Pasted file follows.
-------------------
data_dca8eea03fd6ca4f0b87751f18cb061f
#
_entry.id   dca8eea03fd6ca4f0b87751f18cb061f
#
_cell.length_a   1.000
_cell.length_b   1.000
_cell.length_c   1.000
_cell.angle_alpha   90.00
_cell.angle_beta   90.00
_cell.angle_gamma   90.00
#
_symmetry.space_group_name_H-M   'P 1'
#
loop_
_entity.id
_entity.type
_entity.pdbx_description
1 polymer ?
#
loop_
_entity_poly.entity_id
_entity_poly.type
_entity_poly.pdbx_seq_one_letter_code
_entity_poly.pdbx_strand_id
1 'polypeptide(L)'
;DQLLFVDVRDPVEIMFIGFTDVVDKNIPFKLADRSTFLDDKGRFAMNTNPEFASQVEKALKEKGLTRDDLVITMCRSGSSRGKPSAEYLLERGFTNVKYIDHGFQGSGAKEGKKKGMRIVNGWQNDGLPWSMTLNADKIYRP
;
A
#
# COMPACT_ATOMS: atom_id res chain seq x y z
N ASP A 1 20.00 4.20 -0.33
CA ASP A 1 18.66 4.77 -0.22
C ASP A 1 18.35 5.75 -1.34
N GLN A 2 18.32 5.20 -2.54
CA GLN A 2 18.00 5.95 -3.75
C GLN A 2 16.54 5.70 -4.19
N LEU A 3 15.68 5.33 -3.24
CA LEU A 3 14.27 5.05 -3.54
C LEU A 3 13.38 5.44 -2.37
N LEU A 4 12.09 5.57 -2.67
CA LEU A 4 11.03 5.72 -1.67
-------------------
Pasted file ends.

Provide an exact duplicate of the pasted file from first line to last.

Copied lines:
data_dca8eea03fd6ca4f0b87751f18cb061f
#
_entry.id   dca8eea03fd6ca4f0b87751f18cb061f
#
_cell.length_a   1.000
_cell.length_b   1.000
_cell.length_c   1.000
_cell.angle_alpha   90.00
_cell.angle_beta   90.00
_cell.angle_gamma   90.00
#
_symmetry.space_group_name_H-M   'P 1'
#
loop_
_entity.id
_entity.type
_entity.pdbx_description
1 polymer ?
#
loop_
_entity_poly.entity_id
_entity_poly.type
_entity_poly.pdbx_seq_one_letter_code
_entity_poly.pdbx_strand_id
1 'polypeptide(L)'
;DQLLFVDVRDPVEIMFIGFTDVVDKNIPFKLADRSTFLDDKGRFAMNTNPEFASQVEKALKEKGLTRDDLVITMCRSGSSRGKPSAEYLLERGFTNVKYIDHGFQGSGAKEGKKKGMRIVNGWQNDGLPWSMTLNADKIYRP
;
A
#
# COMPACT_ATOMS: atom_id res chain seq x y z
N ASP A 1 20.00 4.20 -0.33
CA ASP A 1 18.66 4.77 -0.22
C ASP A 1 18.35 5.75 -1.34
N GLN A 2 18.32 5.20 -2.54
CA GLN A 2 18.00 5.95 -3.75
C GLN A 2 16.54 5.70 -4.19
N LEU A 3 15.68 5.33 -3.24
CA LEU A 3 14.27 5.05 -3.54
C LEU A 3 13.38 5.44 -2.37
N LEU A 4 12.09 5.57 -2.67
CA LEU A 4 11.03 5.72 -1.67